CRM Software

Customer relationship management (CRM) software is a category of software that covers a broad set of applications designed to help businesses manage many key business processes including customer data, customer interactions, access to business information, sales automationlead tracking, contracts, marketing automation, customer support, clients and contacts, vendor/partner relationship support, employee records, workforce knowledge and training, and asset/resource management.

We’ve compiled a list of some of the best general-use CRM systems on the market. These solutions generally work well for businesses of any size and industry, but they can still be customized to meet the specific needs of your organization.

Best CRM Software

monday is a highly visual CRM for tracking clients and opportunities. It has features for:

  • Contact and opportunity management
  • Task management
  • Gmail, Outlook, and LinkedIn integrations
  • Social media integrations
  • Mobile access



Wrike is a simple yet effective CRM with built in project management capabilities. It has features for:

  • Contact and opportunity management
  • Task management
  • Gmail and Outlook integrations
  • Mobile access



Freshsales is an all-in-one CRM solution with AI-based lead scoring. It has features for:

  • Contact and opportunity management
  • Lead scoring
  • Task management
  • Sales forecasting
  • Marketing automation (as a paid add-on)
  • Gmail and Outlook integrations
  • Social media integrations
  • Mobile access



Pipeliner is an on-premise and cloud-based CRM with extensive visualization tools. It has features for:

  • Contact and opportunity management
  • Lead scoring
  • Task management
  • Sales forecasting
  • Marketing automation (available with a third-party integration)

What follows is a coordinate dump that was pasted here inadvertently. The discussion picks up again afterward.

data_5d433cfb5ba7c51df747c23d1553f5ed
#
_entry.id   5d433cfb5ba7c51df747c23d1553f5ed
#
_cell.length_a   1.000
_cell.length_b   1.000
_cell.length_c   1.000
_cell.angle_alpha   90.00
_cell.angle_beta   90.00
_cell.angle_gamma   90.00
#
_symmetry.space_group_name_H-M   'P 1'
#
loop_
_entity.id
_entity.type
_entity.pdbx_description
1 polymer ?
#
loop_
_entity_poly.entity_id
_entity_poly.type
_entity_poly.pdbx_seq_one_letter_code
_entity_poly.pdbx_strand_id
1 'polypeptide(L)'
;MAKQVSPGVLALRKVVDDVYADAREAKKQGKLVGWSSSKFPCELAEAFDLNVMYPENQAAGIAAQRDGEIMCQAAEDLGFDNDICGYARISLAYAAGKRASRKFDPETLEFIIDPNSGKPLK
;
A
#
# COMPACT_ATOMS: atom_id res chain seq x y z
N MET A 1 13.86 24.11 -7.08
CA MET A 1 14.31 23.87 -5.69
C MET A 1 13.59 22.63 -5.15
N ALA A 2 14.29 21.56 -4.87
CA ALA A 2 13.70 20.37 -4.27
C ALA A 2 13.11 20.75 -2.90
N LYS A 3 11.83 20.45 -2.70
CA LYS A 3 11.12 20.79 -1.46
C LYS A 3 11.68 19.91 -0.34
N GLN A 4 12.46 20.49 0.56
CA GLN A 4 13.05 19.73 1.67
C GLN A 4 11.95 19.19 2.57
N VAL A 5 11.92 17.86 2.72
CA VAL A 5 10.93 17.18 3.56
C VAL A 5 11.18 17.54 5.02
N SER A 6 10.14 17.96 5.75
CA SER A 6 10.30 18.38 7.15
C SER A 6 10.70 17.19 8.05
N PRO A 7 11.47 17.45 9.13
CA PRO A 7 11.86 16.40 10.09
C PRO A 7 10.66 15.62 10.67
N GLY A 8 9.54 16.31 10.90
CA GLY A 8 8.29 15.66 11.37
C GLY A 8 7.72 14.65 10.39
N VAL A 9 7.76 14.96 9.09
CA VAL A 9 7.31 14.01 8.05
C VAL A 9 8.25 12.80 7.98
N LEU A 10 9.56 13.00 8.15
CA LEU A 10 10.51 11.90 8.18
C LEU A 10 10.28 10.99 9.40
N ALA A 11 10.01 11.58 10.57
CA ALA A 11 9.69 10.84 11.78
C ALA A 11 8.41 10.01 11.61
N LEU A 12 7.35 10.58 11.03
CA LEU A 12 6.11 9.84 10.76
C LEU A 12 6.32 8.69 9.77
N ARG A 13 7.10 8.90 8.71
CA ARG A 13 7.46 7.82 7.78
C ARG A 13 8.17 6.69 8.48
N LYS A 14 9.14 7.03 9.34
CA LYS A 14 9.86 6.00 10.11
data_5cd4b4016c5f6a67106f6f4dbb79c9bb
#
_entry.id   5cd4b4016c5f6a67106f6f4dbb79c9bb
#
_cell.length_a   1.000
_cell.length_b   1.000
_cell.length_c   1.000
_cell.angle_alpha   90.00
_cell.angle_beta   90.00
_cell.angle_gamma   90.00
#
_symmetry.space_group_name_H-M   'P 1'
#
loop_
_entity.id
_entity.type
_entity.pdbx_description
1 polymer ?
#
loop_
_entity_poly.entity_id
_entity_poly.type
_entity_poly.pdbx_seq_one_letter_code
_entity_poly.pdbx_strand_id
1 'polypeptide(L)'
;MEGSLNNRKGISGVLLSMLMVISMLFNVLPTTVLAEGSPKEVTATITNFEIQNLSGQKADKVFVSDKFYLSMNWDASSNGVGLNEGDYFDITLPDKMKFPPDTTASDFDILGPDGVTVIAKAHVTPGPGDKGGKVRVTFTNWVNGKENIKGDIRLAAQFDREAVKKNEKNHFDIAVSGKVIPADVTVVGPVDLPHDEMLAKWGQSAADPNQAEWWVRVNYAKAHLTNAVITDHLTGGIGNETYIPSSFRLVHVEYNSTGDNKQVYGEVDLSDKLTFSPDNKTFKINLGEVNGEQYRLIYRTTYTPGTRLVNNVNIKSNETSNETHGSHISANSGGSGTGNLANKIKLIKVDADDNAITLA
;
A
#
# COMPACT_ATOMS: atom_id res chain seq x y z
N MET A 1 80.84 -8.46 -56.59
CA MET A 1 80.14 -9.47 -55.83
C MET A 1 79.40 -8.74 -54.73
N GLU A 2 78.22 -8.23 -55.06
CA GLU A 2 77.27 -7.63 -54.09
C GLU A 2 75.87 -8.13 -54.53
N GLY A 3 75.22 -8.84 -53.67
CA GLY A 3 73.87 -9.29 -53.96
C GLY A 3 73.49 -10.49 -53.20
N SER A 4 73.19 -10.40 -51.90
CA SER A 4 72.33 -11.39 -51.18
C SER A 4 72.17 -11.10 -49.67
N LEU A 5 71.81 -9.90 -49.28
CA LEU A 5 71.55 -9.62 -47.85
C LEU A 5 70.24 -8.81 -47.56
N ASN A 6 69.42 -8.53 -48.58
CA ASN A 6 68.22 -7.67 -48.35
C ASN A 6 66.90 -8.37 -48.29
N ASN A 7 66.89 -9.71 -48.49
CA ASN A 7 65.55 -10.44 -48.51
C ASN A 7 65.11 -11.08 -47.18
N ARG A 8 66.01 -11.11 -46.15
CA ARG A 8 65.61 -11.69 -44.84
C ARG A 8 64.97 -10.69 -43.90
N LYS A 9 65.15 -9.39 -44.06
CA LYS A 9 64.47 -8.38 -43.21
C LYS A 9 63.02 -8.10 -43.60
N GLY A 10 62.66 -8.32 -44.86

• Gmail and Outlook integrations
  • Social media integrations
  • Mobile access



Salesforce is a household name in the software industry with a CRM solution that lives up to its reputation. It has features for:

  • Contact and opportunity management
  • Lead scoring
  • Task management
  • Sales forecasting
  • Marketing automation (as a paid add-on)
  • Gmail, Outlook, and LinkedIn integrations
  • Social media integrations
  • Mobile access

Today’s CRM Software

CRM software is designed to help businesses meet the overall goals of customer relationship management. Today’s CRM software is highly scalable and customizable, allowing enterprises and small businesses to gain actionable customer insights with a back-end analytical engine, view business opportunities with predictive analytics, streamline operations and personalize customer service based on the customer’s known history and prior interactions with your business.

While CRM software is most commonly used to manage business-to-customer relationships, CRM software systems are also used to manage business-to-business relationships. In the past, CRM software was mostly used by enterprise-sized companies, but today, companies of all sizes and in all industries use CRM software.

Features vary depending on which system you go with, but most CRM solutions include modules that integrate contact management, opportunity management, pipeline management, task and project management, interaction history, sales forecasting and reporting, email integration, and marketing automation.

CRM systems geared towards larger organizations will usually include more advanced features, which might include territory management, role permissions, and voice over internet protocol (VoIP) or integration with a third-party VoIP provider. Additionally, some CRM systems built for certain industries offer special features such as connections for real estate lead sources for a real estate CRM.